Russell Bishop: 'Cowardly' killer's decades of lies
Russell Bishop's lies started even before his victims' bodies were found, when he turned out to help search for the two little girls he had killed. His deceit continued for decades, until a change in the law and advances in science led to his conviction for their murder.
Bishop was among the first on the scene when Nicola Fellows and Karen Hadaway - later known as the Babes in the Wood - were found dead in a woodland den in Wild Park, near Brighton's Moulsecoomb Estate, in October 1986. They had been strangled and sexually assaulted.
The roofer went on to protest his innocence following his arrest and during the 1987 trial, from which he walked away a free man.
Police still remember how he became a "cause celebre", fighting for "justice" for the schoolgirls after his acquittal.
But within three years, he had kidnapped and sexually assaulted a seven-year-old girl and left her for dead at Devil's Dyke on the South Downs.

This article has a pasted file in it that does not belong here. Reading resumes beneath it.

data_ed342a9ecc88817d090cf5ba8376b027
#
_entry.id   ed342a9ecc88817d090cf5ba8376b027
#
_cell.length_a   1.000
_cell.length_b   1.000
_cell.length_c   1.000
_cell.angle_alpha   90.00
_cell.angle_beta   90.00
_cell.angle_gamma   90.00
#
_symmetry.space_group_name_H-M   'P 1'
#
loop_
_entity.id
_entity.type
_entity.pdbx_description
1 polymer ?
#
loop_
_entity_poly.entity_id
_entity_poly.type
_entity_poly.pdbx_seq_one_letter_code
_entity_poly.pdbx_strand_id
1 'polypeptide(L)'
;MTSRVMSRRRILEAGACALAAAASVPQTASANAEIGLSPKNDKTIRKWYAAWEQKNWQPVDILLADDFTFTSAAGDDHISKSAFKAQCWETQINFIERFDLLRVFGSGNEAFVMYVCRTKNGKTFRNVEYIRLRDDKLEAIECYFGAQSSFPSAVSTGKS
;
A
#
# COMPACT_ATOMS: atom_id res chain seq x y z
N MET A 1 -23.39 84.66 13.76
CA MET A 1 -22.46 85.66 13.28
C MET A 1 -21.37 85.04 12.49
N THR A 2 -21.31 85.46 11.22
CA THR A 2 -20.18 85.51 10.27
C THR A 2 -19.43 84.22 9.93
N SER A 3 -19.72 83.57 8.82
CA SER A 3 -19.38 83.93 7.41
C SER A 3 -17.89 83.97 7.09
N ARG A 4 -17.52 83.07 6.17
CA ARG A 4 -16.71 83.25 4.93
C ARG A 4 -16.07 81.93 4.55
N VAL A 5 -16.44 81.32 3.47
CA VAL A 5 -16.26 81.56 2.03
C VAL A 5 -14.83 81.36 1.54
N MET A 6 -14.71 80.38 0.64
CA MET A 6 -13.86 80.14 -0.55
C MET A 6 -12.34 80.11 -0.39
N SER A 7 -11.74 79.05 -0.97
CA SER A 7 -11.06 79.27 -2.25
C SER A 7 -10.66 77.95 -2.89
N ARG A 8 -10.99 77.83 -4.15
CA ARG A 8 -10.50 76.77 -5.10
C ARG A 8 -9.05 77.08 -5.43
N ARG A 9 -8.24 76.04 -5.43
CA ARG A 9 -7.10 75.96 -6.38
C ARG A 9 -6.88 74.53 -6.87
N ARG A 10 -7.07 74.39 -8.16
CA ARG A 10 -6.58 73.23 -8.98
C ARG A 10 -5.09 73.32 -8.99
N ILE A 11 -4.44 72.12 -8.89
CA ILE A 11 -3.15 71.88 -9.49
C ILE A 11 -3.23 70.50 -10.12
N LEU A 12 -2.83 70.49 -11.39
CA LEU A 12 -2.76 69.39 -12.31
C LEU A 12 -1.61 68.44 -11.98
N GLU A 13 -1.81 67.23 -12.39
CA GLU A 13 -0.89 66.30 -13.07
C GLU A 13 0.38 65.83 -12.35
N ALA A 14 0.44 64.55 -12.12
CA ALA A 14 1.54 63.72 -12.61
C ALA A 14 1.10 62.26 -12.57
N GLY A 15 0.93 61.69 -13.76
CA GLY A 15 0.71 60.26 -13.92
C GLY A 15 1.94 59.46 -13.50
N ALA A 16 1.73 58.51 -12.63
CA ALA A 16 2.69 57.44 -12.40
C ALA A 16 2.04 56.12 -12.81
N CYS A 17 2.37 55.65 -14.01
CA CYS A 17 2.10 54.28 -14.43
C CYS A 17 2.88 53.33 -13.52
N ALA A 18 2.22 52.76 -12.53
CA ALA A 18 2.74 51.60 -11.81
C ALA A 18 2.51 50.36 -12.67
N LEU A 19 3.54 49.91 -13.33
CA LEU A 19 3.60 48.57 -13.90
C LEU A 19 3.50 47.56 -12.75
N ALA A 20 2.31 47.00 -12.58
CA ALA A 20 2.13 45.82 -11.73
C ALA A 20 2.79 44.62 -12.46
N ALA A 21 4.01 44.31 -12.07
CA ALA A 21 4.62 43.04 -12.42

Former detective inspector Malcolm Bacon said Bishop had by then become a well-known figure in Brighton.
"He was walking round, fronting marches, trying to find out who the 'real person' was who had killed the girls."
But he said: "It was pretty obvious at that particular time that he was responsible."
Mr Bacon said the 1987 acquittal directly led to the Devil's Dyke attack.
"We didn't get the conviction, which is what should have happened. And it was as a result of not getting that conviction that the horrible events of February 1990 were allowed to occur," he said.
The girl was snatched from the street, shut in a car boot and driven to the beauty spot, where she was molested, strangled and thrown into a gorse bush, apparently lifeless - but she survived.
Barely able to stand, she managed to fight her way out of the thorns. Her rescuers spotted her by the roadside, naked, freezing cold and terrified, with her skin badly shredded by the gorse.
This time, Bishop would not get away with his crimes. The girl was able to identify him as her attacker and he has been in prison ever since.
It was after the 1990 attack that Phil Mills, then a crime reporter from the Brighton Argus, wrote to Bishop in jail to ask him if he had killed Karen and Nicola.
Bishop chose not to answer the question.